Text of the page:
• Senator Bernie Sanders (VT): Senator Bernie Sanders of Vermont wasn’t a fan of corn ethanol until he decided to run for president and needed to woo Iowa voters. His record shows that he urged President Bush to “carefully evaluate and respond to unintended public health and safety risks that could result from the increased use of ethanol as a ‘general purpose’ transportation fuel.” Though he voted for the 2007 expansion of the RFS, he voted in 2011 to take down ethanol subsidies, saying at the time: “Subsidizing the ethanol industry not only is a great expenditure of taxpayer dollars, but it also has a negative impact on farmers and consumers in Vermont and around the world in terms of higher feed prices and higher prices for food.” But just four years later, as a presidential candidate stumping in Iowa, Sanders said, “Iowa is one of the leaders in the country in wind and biofuels. So, I support the Renewable Fuel Standard.” “We have to be supportive of that effort – and take every step that we could, and in every way we can, including the growth of the biofuels industry,” he told Iowa Public Radio last year.
  • Senator Sheldon Whitehouse (RI): Senator Whitehouse, known for his weekly speeches on climate change from the Senate floor, is inexplicably in favor of ethanol. But he wasn’t always. He voted for the 2007 RFS expansion, but in 2011 he said, “The corn ethanol industry, much like Big Oil, does not need taxpayer subsidies to turn a profit. The production process also poses serious environmental risks.” In 2014 he pressed further, warning that corn-based ethanol “poses significant environmental concerns.” Most recently, though, Senator Whitehouse had shifted his position, asking the EPA to return its biofuels targets to the Congressionally-mandated levels. Senator Whitehouse is trying to have it both ways on the ethanol issue and it will be interesting to see how he positions himself at this week’s hearing.
  • Senator Jeff Merkley (OR): Though Senator Merkley wasn’t around to vote for the 2007 RFS expansion, he began his Senate tenure with a report attacking corn ethanol because of the “substantial fossil fuel inputs” it requires. In the five years since then he has evolved on the issue, signing a letter to the EPA advocating for the agency to return to the Congressionally-mandated ethanol targets established in 2007. It remains to be seen whether Merkley will continue supporting corn ethanol at this week’s hearing or if he will return to his initial opposition to the biofuel.
  • Senator Kirsten Gillibrand (NY): Senator Gillibrand has been a steady voice against ethanol for nearly a decade. Though she voted for the 2007 energy bill in the House, she was endorsed by the League of Conservation Voters New York in 2008 for her pledge to “push for locally grown biofuels as alternatives to gas and corn-ethanol.” When asked about corn ethanol by a constituent in 2011, Gillibrand told him “there should be more effort put into making energy out of sources that are not food crops.” The Senator called for alternatives to corn ethanol in 2012, noting that “attempts to use corn-based ethanol as energy have only raised prices for farmers and consumers.”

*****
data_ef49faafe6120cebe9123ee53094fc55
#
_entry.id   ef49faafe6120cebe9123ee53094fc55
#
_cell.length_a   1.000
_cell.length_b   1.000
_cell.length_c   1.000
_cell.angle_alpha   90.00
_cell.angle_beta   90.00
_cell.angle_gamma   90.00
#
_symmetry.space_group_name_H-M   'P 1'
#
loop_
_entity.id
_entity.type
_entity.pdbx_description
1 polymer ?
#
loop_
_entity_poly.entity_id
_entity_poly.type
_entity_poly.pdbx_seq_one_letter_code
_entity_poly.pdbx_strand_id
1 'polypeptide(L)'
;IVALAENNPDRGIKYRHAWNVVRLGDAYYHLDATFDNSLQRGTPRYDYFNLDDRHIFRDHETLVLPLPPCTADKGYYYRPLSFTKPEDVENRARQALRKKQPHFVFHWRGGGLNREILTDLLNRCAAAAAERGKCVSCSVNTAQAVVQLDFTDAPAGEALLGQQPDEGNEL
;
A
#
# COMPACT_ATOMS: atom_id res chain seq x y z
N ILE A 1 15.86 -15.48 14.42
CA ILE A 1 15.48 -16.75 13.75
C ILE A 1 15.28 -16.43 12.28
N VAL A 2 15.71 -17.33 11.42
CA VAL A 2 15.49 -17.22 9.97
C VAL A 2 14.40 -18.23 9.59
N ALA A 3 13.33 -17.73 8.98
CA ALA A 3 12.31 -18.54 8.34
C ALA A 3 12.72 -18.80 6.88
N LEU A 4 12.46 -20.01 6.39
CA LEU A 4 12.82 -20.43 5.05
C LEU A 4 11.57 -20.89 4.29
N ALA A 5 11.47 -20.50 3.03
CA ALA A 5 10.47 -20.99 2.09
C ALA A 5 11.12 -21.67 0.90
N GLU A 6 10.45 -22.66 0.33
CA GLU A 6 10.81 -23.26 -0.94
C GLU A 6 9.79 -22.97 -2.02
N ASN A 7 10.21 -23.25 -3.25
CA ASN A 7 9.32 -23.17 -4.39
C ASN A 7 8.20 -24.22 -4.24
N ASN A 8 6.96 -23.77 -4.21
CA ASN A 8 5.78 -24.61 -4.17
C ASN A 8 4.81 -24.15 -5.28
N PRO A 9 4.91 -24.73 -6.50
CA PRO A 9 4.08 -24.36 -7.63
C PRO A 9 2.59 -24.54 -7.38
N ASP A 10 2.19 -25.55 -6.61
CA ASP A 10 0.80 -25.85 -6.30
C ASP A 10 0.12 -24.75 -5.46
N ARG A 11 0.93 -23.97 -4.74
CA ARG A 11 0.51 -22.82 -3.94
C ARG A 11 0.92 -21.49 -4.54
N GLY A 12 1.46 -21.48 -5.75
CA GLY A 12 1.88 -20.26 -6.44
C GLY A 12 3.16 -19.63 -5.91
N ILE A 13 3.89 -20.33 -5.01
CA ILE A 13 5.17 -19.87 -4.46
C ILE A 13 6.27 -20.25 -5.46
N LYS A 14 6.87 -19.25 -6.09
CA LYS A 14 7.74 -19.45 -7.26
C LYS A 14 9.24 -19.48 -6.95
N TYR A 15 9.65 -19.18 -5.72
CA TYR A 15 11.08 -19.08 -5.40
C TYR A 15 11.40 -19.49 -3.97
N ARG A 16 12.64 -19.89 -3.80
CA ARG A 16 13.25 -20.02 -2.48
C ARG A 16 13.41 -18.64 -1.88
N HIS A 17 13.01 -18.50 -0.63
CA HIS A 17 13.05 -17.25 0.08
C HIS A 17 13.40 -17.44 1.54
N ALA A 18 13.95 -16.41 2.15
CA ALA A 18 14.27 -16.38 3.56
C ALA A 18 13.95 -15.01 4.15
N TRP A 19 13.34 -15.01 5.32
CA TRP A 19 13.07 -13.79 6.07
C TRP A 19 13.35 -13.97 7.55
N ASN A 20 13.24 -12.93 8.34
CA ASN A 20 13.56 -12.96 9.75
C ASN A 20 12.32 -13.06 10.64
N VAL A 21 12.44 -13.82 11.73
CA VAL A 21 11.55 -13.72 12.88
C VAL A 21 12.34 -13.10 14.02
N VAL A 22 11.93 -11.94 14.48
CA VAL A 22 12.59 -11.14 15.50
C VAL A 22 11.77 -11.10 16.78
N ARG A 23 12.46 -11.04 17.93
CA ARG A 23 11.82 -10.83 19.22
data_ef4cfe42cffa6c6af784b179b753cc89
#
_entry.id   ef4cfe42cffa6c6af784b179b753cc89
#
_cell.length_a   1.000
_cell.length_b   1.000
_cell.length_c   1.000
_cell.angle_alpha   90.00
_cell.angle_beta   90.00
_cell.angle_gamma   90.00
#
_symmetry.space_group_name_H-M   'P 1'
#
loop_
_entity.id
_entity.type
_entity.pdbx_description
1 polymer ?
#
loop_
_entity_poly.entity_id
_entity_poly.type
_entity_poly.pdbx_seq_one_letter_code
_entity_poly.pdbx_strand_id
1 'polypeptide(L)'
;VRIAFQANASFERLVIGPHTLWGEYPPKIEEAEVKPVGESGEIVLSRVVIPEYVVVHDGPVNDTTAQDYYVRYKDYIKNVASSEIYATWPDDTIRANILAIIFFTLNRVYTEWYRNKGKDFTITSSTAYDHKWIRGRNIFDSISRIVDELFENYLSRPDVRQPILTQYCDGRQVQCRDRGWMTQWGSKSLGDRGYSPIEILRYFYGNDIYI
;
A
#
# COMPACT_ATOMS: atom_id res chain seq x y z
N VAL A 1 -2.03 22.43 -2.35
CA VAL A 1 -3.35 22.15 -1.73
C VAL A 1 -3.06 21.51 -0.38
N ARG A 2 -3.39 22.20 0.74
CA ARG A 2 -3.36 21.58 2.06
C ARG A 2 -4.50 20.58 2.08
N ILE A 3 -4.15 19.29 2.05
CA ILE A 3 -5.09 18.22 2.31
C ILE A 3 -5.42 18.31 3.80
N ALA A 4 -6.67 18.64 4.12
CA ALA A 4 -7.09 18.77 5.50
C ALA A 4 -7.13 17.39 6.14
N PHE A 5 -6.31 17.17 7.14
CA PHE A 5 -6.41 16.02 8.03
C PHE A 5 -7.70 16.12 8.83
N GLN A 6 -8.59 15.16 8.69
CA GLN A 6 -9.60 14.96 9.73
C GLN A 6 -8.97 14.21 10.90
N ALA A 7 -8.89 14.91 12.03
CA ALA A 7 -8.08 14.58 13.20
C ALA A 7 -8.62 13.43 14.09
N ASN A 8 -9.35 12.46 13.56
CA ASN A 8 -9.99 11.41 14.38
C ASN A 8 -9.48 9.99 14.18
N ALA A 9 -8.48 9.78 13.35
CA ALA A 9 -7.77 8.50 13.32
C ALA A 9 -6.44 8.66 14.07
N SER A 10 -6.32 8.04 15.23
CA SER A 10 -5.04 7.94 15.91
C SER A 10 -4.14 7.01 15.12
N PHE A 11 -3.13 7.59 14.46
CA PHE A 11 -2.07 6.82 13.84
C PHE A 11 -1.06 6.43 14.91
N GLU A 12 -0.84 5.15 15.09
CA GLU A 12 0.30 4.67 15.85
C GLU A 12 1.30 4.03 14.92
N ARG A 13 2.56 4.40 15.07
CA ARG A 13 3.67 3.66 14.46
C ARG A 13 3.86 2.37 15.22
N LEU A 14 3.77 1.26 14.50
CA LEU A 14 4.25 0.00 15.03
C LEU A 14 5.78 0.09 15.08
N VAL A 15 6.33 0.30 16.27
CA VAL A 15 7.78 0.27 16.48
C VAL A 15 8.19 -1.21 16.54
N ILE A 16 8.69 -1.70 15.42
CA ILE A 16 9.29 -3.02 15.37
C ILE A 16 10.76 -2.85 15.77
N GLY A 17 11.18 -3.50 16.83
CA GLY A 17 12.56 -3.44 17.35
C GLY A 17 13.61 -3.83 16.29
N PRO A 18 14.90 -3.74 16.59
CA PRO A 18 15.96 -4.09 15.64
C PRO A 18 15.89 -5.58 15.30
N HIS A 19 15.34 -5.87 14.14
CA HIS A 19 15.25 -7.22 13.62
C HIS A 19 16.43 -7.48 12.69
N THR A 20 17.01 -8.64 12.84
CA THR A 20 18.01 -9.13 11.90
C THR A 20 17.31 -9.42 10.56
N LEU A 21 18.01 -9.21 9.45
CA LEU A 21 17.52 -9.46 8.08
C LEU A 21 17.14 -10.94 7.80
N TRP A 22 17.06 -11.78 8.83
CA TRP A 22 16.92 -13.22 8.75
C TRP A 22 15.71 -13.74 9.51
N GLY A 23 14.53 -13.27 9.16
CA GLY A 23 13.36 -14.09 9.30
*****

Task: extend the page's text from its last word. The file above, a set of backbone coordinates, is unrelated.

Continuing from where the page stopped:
• Senator Cory Booker (NJ): The hearing will be Senator Booker’s opportunity to voice his position on ethanol. Aside from a single retweet mocking ethanol subsidies, the freshman senator has yet to make his full views on the issue known. Will he stick to his environmental guns or will he opt to boost his prospects as a vice-presidential contender and side with Big Corn?
  • Senator Ed Markey (MA): Senator Markey appears to have followed the lead of Secretary John Kerry, whom he replaced in the Senate, in his curiously consistent support for corn ethanol, despite representing a New England state. As a U.S. Representative Markey voted for the 2007 RFS expansion and became a more vocal supporter of the biofuel after he assumed Sec. Kerry’s seat in the Senate. He opposed decreasing ethanol volume requirements in 2014 and signed a letter in 2015 asking the EPA to return the ethanol targets to their Congressionally-mandated levels. Most recently he attacked Republicans for what he described as their “goal…to roll back all of the measures that will help us reduce our oil consumption and decrease carbon pollution, including fuel economy standards, the renewable fuel standard and President Obama’s Clean Power Plan.” We can expect to see the Senator from Massachusetts continue his legacy of supporting this costly and environmentally dubious program.

What it all Means

Why are Democratic members of the committee so inconsistent in their views towards corn ethanol? Perhaps this week’s rarely scheduled EPW oversight hearing on the RFS will provide some answers. But given the widespread, bipartisan opposition from across the country, it’s time for Congress to end this failed experiment which has comes at a high cost on small businesses for no gain.